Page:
Study Guide

Tess of the D'Urbervilles Phase V: "The Woman Pays," Chapter Thirty-Six

By Thomas Hardy

Phase V: "The Woman Pays," Chapter Thirty-Six

  • Angel wakes up early, and sees their supper still sitting on the table, untouched.
  • The woman from the cottage next door arrives to fix their breakfast, and Angel tells her from the window to leave the milk on the doorstep.
  • He gets the rest of their breakfast together from the supplies in the pantry, and calls Tess down to eat.
  • She comes down looking hopeful—maybe he's decided to forgive her.
  • But he looks cold, and they barely speak.
  • She looks so pure that he can hardly believe that her story was true. But she repeats that it was all true.
  • Angel then asks if he's still alive.
  • Tess thinks he means the baby, and replies that the baby died.
  • But Angel meant the man—yes, the man is still alive, and still lives in England.
  • Tess says that he can still get rid of her, if he wants to, by divorcing her. She had assumed that her confession would give him legal grounds to do so, if he wanted to.
  • But he says he can't do that—it would be impossible, because it had happened before their marriage. (Divorces could only be gotten in cases of adultery or abuse during marriage.)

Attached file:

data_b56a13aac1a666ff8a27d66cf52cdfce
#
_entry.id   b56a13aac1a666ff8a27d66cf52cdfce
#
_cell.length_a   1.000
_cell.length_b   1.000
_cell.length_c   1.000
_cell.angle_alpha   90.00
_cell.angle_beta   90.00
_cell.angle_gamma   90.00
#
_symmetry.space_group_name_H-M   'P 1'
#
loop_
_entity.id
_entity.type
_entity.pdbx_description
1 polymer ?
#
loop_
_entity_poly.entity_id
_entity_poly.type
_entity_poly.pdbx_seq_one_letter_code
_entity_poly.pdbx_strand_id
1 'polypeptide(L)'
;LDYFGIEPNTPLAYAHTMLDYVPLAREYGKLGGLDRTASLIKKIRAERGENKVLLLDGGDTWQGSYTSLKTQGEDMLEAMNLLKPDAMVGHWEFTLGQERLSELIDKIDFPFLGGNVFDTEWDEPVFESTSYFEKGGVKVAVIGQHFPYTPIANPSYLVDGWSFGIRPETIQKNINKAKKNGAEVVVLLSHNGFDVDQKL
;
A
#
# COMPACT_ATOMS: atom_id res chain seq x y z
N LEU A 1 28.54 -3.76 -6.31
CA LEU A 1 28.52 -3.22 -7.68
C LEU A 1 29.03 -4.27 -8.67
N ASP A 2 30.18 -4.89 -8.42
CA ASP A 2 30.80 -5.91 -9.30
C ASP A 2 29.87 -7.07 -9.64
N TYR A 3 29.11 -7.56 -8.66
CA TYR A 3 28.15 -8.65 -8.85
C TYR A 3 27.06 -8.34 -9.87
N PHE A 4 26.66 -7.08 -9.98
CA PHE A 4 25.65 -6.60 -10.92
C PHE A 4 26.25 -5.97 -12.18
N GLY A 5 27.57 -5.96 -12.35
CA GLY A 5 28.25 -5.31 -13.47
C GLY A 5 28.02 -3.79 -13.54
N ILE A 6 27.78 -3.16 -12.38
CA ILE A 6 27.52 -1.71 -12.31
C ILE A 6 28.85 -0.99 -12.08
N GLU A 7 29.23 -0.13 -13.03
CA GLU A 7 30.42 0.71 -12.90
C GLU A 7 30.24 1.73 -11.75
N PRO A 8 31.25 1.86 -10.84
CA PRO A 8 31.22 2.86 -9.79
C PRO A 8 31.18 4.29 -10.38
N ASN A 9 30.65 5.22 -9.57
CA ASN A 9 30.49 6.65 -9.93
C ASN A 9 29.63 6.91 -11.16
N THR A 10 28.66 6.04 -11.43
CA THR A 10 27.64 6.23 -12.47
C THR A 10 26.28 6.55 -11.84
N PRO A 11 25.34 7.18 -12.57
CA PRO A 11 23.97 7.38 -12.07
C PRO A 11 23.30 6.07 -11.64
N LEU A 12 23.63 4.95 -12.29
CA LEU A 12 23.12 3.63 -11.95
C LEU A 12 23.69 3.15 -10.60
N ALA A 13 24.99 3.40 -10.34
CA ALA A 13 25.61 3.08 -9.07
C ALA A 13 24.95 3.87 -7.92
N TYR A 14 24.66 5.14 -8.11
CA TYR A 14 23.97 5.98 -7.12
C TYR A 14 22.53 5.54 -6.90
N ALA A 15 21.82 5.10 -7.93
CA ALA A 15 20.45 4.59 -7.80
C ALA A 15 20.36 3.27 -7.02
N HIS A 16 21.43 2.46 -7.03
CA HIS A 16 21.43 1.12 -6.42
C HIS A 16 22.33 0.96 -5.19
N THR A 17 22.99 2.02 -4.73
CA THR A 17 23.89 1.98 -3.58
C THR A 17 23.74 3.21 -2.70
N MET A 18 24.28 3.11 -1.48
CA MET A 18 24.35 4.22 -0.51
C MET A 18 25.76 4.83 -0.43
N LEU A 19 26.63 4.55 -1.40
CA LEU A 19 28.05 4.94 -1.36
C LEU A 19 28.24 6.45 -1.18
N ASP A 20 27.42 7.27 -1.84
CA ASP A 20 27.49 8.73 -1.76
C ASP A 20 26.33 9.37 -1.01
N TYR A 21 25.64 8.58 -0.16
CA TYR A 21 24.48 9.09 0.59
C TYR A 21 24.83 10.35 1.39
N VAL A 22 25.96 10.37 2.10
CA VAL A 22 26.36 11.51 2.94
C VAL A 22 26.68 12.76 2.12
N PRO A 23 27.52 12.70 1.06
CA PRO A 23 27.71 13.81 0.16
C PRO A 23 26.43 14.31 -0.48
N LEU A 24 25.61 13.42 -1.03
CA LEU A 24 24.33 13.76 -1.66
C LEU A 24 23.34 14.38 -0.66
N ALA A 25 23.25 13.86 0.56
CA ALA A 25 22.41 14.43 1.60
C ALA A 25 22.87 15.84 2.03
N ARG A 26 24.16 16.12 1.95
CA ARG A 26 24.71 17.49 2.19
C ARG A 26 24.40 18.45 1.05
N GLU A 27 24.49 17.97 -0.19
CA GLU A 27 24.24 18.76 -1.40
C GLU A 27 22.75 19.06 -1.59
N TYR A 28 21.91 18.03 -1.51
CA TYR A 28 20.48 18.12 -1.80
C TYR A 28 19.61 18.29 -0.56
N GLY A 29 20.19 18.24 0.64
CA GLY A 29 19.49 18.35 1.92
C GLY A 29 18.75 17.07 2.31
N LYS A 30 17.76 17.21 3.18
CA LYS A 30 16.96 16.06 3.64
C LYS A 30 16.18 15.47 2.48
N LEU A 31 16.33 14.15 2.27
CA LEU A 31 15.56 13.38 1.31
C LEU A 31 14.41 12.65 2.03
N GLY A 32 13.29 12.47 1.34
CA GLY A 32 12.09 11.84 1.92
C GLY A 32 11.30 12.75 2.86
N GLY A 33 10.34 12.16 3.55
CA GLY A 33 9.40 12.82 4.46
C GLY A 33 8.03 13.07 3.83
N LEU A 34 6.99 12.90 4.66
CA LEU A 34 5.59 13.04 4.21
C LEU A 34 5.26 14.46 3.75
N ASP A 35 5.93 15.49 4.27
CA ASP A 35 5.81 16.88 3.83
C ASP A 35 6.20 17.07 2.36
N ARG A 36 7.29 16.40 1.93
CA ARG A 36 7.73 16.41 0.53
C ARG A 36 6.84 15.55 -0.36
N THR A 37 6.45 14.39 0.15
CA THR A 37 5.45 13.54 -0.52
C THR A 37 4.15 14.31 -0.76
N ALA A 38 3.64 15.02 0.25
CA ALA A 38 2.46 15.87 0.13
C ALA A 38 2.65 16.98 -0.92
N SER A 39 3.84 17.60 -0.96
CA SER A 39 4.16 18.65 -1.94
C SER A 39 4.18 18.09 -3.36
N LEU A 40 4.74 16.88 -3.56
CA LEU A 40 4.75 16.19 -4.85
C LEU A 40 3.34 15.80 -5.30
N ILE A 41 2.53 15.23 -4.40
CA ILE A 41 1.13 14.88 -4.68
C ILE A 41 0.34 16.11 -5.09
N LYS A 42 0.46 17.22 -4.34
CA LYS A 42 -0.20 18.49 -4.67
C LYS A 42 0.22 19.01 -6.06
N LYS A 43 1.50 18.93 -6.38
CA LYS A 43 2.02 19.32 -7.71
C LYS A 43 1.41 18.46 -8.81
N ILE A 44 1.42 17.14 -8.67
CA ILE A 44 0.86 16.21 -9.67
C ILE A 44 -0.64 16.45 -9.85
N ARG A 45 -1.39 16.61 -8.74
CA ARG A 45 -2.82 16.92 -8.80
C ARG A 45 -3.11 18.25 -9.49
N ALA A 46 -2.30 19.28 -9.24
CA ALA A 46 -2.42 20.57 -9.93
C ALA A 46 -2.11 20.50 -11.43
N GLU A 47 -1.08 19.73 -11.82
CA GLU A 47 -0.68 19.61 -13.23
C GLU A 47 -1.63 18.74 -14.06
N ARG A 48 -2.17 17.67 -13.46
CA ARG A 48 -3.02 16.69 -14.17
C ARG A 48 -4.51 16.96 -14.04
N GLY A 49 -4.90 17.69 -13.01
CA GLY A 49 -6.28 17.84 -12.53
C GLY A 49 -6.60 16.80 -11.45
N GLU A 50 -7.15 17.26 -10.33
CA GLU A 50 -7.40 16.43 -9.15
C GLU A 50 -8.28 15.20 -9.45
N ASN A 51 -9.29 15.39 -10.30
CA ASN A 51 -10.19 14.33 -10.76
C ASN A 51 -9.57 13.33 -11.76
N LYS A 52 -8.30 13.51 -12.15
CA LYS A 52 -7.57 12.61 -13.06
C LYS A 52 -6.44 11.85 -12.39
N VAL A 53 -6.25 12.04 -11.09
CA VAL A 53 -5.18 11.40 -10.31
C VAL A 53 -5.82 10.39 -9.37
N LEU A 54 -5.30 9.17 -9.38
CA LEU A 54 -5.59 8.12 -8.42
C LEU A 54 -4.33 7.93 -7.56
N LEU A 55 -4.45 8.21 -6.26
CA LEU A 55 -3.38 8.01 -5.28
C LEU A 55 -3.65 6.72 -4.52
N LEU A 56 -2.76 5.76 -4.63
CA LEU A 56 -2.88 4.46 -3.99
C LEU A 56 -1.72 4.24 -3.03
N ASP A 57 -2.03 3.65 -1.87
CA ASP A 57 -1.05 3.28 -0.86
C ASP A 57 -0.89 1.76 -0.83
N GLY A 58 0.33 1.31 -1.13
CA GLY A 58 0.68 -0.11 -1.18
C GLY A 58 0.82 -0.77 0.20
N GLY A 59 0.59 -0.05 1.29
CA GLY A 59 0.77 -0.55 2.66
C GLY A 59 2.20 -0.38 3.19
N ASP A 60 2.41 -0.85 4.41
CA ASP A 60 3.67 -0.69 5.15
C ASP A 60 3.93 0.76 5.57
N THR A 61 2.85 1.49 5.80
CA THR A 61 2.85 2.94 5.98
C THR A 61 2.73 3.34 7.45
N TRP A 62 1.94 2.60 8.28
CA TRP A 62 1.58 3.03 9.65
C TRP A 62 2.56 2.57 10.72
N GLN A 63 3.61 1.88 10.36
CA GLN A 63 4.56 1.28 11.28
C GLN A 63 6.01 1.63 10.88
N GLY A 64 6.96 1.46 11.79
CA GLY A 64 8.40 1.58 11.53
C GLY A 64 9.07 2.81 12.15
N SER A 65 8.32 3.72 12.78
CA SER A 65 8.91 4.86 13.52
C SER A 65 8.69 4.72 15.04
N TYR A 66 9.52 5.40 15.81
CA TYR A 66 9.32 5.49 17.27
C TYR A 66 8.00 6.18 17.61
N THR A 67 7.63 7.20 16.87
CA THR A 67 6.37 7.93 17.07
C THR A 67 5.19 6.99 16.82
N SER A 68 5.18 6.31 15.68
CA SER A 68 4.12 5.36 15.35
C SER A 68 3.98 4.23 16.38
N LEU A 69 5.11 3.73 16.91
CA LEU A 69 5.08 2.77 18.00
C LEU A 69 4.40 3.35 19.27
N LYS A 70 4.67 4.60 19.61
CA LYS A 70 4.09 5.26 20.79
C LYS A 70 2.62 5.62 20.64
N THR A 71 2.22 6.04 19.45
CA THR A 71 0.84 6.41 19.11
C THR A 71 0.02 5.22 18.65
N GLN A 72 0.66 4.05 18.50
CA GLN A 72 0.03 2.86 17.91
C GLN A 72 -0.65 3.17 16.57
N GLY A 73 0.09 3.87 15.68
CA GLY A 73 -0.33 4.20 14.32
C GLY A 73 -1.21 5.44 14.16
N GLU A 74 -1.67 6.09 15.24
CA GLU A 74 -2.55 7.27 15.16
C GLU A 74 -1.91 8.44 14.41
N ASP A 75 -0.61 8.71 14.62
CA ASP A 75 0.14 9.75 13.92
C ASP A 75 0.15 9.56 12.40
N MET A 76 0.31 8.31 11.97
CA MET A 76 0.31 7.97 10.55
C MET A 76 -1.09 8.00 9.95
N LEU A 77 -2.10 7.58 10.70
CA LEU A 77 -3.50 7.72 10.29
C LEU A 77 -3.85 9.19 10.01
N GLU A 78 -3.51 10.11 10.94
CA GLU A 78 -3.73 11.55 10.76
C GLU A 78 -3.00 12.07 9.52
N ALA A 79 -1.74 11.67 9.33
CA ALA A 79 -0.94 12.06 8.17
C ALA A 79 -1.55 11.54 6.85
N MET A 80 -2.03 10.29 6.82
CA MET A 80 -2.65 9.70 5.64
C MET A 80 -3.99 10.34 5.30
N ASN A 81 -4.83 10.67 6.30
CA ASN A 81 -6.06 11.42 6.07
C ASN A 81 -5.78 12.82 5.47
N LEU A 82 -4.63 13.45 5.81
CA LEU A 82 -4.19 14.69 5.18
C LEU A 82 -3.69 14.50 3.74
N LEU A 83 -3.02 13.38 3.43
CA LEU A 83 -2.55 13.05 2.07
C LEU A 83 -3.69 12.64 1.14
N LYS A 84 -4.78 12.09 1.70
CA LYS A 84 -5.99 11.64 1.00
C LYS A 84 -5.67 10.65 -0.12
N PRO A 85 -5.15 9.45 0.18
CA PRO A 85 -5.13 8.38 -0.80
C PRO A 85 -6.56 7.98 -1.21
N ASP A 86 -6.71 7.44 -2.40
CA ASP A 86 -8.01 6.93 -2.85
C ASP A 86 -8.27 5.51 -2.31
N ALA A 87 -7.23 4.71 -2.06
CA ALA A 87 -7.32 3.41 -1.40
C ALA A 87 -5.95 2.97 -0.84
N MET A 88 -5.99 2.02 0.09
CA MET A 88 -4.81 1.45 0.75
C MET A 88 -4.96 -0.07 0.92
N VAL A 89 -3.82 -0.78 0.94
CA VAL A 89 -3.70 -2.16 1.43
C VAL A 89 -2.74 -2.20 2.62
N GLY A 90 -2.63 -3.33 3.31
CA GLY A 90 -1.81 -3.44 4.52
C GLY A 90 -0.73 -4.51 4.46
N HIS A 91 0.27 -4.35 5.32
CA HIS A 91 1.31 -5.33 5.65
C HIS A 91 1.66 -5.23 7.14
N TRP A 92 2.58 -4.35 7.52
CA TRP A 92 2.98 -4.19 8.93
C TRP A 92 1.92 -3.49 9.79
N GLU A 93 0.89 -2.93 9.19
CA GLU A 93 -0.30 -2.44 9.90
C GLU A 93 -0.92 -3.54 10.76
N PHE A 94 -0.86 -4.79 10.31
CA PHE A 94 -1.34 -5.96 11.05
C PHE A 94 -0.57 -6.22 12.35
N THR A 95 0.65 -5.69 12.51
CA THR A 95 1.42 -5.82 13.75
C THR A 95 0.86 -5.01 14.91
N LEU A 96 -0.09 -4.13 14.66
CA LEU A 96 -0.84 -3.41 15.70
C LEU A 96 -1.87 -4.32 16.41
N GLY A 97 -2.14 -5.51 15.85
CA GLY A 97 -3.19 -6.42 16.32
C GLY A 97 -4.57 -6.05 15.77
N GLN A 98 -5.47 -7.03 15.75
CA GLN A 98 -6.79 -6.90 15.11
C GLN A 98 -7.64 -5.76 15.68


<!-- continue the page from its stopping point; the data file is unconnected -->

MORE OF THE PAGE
• Tess feels terribly guilty, and says that if she hadn't thought he'd be able to divorce her if he wanted, she would never have married her, and would have killed herself the night before, as she had planned.
  • He asks what she means—apparently she had considered hanging herself from the bedstead, but had lost her courage.
  • He tells her never to think of such a thing again, and she promises.
  • Then Angel goes out and walks to the mill, since he does, after all, need to learn how mills work if he wants to be a farmer.
  • Tess, meanwhile, stays at home to get lunch ready for when he comes home that afternoon.
  • She's so eager to please him that she has the meal on the table exactly as he walks in the door.
  • They discuss the mill as they eat, and he tells her to stop working so hard: she's his wife, not his servant.
  • Tess is so glad to hear him call her his wife that she cries, and says she would never have married him, only he urged her to.
  • Another couple of days pass in the same way.
  • At one point, she puckers up for a kiss, but he turns away, and says that they must part soon, and that he's only stayed with her this long so that people won't gossip.
  • He says that he can't live with her without hating himself, and growing to hate her. He can't live with her while Alec is still alive.
  • Tess had hoped that spending time together, even though they're not talking, would slowly soften him and make him forgive her.
  • But he points out that if they ever had children, their children would be disgraced as much as she would be if anyone ever found out.
  • The next day, Tess says that he's right—they can't be together, and she'll go home to her parents.
  • Angel agrees that that's the only option, and they both begin to pack.